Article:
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CHARLESTON — Neither a Logan County man who said a former Logan city police officer excessively beat him in 2018 nor the officer himself walked away from a three-day trial with compensation for their troubles last week.

A federal jury on Friday found that Joshua “J.D.” Tincher didn’t use excessive force against Frank Morgan, nor did the jury find that Tincher experienced any pain, suffering or mental anguish when he took Morgan into custody while on duty on April 20, 2018.

The jury also found Tincher and another Logan police officer, Kevin Conley, who assisted in Morgan’s arrest, likewise had not committed battery against Morgan, nor did they assault him while he was in their custody at Logan City Hall or delay Morgan receiving medical care.

Friday’s verdict came after three days of witness testimony and other evidence presented before U.S. District Judge Thomas Johnston in Charleston.

In a statement after the trial, Wendy Greve, who represented Tincher and Conley said civil rights cases are never easy.

“This verdict confirms that jurors can and do see that our law enforcement personnel are important members of the public dedicated to protecting the public,” Greve said.

Kerry Nessel, lead counsel for Morgan, wasn’t available for comment Monday.

Morgan, 46, filed suit on Nov. 16, 2018, against Tincher, Conley, and seven other defendants, claiming Tincher and Conley beat him with their police-issued batons and pepper sprayed him on April 20, 2018.

The officers were responding to a report that there was a man masturbating on Stratton Street in Logan.

Tincher said in court he did not actually see Morgan masturbating. When he and Conley arrived, he said, Morgan was in boxers, with his hand allegedly on “his private parts.”

Tincher testified that Morgan didn’t comply with demands to get on the ground, and Morgan testified he tried to explain to the officers he couldn’t get on the ground due to a hernia.

Logan County Sheriff’s Deputy Barry Mynes Jr., who also testified in the matter, responded to a call for backup from Tincher and Conley and tackled Morgan into a cement wall. Mynes, Tincher and Conley put Morgan in handcuffs.

Morgan’s ex-fiance, Marissa Hudson, was present at the scene.

Tincher said, Hudson jumped on Conley’s back at one point, and that, as he went to contain and handcuff her, Morgan punched him in the face, giving him a black eye. That punch was the basis of Tincher’s unsuccessful counterclaim against Morgan.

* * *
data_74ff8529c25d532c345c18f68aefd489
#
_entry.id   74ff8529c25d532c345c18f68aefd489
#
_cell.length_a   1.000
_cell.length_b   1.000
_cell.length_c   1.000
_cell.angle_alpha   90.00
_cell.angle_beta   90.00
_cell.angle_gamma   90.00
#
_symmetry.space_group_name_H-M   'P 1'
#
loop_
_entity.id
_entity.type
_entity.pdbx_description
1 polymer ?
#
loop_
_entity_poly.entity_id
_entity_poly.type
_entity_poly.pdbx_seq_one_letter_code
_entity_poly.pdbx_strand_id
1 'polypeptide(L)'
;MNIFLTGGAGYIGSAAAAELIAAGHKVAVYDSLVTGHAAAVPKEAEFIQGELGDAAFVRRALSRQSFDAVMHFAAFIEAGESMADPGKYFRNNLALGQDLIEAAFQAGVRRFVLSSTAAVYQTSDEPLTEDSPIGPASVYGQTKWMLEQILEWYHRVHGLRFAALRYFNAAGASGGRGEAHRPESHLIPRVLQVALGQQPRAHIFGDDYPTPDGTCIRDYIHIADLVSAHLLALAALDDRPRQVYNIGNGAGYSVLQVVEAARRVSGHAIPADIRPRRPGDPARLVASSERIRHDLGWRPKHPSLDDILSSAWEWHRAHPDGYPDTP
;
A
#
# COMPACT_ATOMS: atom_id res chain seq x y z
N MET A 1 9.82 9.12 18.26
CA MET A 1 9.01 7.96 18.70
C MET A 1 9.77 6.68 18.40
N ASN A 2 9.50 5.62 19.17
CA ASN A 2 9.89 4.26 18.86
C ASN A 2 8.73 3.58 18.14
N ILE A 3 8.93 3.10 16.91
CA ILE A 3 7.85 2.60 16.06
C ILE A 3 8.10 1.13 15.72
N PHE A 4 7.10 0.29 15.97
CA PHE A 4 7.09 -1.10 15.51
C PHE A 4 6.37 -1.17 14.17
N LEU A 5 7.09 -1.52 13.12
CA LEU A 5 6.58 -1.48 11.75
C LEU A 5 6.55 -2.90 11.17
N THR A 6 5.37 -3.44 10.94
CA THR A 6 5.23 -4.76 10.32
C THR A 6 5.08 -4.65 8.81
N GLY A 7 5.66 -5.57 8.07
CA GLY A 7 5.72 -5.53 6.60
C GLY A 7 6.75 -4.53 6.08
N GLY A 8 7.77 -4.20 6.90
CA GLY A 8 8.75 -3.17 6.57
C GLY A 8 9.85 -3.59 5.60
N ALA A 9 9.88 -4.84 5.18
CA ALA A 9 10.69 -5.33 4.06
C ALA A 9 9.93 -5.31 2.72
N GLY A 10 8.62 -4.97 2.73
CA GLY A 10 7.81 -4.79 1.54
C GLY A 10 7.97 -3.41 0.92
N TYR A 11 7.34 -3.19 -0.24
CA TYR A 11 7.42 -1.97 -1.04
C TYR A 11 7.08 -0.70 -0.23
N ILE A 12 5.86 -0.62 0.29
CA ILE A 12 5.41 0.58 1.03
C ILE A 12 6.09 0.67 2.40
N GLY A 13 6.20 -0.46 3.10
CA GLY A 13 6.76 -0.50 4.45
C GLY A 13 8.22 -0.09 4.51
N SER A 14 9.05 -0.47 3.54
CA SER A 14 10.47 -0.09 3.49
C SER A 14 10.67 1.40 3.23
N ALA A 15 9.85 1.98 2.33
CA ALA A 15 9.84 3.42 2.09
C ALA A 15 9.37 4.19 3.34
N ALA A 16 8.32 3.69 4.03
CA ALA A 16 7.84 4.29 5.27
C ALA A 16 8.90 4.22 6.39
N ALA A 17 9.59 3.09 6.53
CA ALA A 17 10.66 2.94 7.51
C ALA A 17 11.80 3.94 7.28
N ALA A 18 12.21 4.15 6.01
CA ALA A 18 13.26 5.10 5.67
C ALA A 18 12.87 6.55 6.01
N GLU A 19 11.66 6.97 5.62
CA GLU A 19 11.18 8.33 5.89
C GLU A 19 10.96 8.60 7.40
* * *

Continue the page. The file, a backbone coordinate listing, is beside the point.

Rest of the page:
Morgan denied hitting anyone.

Morgan also said Tincher assaulted him in a back room in Logan City Hall while his hands were restrained behind him. He said he was hit, kicked and struck with a metal pipe.

During the trial, Tincher testified that Morgan injured his head after he lunged, uncuffed, at Tincher, who responded by performing a “leg sweep” that caused Morgan to fall back and hit his head on a table in city hall.

Logan Police Department Cpl. Coty Crum testified that he was initially in the back room with Tincher and Morgan and witnessed the leg sweep. He said he left to call an ambulance when it seemed that Morgan was unconscious.

During the trial, Morgan testified he was treated for a broken arm and more than a dozen cuts and bruises across his body. He said doctors placed seven staples in the back of his head.

Morgan remains incarcerated at Southwestern Regional Jail, according to the West Virginia Regional Jail and Correctional Facility Authority website.

In addition to Tincher and Conley, Morgan filed the lawsuit against Logan County sheriff’s deputies Mynes, Joey Shepard, Nick Tucker, along with Logan County Sheriff Sonya Dingess-Porter, the Logan County Commission, the City of Logan, Logan Police Chief P.D. Clemens and other unnamed officers and deputies.

By the time the trial started, only Tincher, Conley, and Mynes remained as defendants. Johnston dismissed Mynes as a defendant during the second day of the trial.

Tincher is accused in two other lawsuits of using excessive force while he was a Logan police officer. Mynes, dismissed from the Frank Morgan lawsuit, also is named as a defendant in one of the lawsuits.

Tincher now works as a Mingo County Sheriff’s deputy.

Staff writer Caity Coyne contributed to this report.